Lakhdar Brahimi, the UN-Arab League envoy to Syria, said that there was still no set date for Syrian peace talks and expressed the hope they would start before the end of this year.
"We were hoping that we'd be in a position to announce a date [for Syrian peace talks] today, unfortunately we're not," he told reporters in Geneva after a day of meetings with diplomats. He said diplomats "are still striving to see if we can have the conference before the end of this year."
Brahimi met earlier in the day with Russian deputy foreign ministers Gennady Gatilov and Mikhail Bogdanov, U.S. Undersecretary of State for Political Affairs Wendy Sherman, and U.S. Ambassador to Syria Robert Ford.
The closed-door meeting was widened later to include envoys from the other three UN Security Council members: China, France, and Britain.
Representatives from Syria's neighbors -- Iraq, Jordan, Lebanon, and Turkey -- as well as the Arab League, also took part.
Russian envoy Gatilov told Russian media after the meeting that part of the failure to agree on a date for the talks stemmed from a U.S. refusal to include Iran in the negotiations, despite Russia's insistence Tehran be included.
Russian Foreign Minister Sergei Lavrov said earlier on November 5 in Moscow that all those with influence in Syria should be invited to attend the planned Geneva talks, dubbed Geneva 2. "This includes pretty much all the countries of the Persian Gulf. This includes not only Arab countries, but also Iran," Lavrov said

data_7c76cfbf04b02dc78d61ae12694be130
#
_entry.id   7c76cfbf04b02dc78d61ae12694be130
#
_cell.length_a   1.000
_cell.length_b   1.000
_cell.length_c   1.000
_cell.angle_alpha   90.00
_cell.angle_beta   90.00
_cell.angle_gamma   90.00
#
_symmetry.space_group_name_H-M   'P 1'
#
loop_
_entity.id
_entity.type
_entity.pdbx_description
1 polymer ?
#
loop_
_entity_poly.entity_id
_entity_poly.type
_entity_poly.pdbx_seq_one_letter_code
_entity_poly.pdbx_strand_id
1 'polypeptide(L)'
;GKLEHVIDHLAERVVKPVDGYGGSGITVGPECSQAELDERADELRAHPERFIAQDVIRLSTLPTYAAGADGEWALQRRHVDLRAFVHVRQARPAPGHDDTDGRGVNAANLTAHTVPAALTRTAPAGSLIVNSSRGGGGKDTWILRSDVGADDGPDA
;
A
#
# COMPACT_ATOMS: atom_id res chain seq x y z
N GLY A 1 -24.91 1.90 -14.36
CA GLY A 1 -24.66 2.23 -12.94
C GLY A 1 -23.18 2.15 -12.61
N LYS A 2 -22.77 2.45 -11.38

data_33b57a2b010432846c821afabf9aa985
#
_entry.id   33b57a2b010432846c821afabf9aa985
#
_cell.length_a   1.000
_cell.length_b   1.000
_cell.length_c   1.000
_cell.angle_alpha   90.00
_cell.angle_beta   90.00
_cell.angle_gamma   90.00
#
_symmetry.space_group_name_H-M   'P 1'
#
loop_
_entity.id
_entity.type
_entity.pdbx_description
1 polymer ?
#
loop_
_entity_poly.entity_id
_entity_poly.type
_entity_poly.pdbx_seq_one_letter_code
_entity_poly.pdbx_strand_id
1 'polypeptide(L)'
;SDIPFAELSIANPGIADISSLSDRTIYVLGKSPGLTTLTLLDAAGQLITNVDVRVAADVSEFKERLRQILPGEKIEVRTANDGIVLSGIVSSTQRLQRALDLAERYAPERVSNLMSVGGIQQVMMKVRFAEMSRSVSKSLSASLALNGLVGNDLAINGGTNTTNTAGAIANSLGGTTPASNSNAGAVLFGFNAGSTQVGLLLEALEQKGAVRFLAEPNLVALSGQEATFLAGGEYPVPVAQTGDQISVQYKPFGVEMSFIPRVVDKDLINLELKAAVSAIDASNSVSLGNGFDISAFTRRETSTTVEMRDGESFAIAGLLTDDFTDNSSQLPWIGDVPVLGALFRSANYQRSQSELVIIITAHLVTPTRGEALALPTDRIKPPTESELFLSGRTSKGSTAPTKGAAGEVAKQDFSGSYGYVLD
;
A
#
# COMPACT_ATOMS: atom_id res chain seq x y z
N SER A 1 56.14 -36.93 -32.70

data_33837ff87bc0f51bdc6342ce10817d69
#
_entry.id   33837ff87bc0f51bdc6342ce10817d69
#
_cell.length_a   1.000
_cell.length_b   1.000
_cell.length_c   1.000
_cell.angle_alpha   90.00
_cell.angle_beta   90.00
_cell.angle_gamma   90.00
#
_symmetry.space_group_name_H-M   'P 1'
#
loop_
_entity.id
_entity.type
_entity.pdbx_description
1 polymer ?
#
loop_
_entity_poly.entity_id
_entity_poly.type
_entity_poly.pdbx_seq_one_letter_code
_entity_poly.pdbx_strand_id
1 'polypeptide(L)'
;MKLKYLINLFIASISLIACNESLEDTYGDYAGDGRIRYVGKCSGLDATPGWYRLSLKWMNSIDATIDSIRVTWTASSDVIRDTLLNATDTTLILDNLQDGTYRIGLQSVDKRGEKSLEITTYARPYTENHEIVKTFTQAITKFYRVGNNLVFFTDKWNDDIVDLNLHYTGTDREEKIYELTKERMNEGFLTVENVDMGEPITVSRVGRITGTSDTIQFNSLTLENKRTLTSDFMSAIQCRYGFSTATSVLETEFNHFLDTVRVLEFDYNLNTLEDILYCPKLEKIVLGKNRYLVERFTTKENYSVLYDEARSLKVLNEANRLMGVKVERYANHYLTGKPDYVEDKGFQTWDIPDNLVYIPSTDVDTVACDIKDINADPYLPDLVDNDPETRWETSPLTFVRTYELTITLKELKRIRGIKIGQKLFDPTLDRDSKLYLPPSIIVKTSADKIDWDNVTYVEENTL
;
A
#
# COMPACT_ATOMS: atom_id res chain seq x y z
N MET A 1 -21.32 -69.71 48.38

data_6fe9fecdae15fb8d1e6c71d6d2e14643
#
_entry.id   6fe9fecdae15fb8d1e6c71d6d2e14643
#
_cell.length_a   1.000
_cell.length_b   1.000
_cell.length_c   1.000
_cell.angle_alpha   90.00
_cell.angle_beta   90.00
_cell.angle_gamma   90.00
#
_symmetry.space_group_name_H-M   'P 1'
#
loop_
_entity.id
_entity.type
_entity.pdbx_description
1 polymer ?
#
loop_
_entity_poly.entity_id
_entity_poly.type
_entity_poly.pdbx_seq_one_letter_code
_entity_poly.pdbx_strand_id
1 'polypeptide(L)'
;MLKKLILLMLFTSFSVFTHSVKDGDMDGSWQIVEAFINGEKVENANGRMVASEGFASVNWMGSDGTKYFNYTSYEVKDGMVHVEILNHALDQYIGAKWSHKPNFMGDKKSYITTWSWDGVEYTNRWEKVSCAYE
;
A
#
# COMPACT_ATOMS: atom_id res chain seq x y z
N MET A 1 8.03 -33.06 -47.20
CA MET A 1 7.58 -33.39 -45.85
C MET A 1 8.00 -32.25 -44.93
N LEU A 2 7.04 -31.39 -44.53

Lavrov spoke after Ahmad Jarba, the chief of the opposition Syrian National Coalition, said his group would not attend Geneva 2 if Tehran took part.
Meanwhile, U.S. Secretary of State John Kerry that both the Assad regime and the opposition should attend Geneva 2.
Kerry, speaking in Warsaw, said the purpose of Geneva 2 would be to implement plans for a transitional government in Syria that were tentatively agreed upon at the Geneva 1 conference last year.
An earlier round of Geneva talks left open the question of whether Syrian President Bashar al-Assad must leave power.
The Syrian opposition has been insisting that Assad and his regime had no place in any future transitional government.
However, Damascus has reiterated that Assad will not give up power, casting doubt on the political transition that is the main focus of the proposed Geneva 2 conference.
With reporting by AP and AFP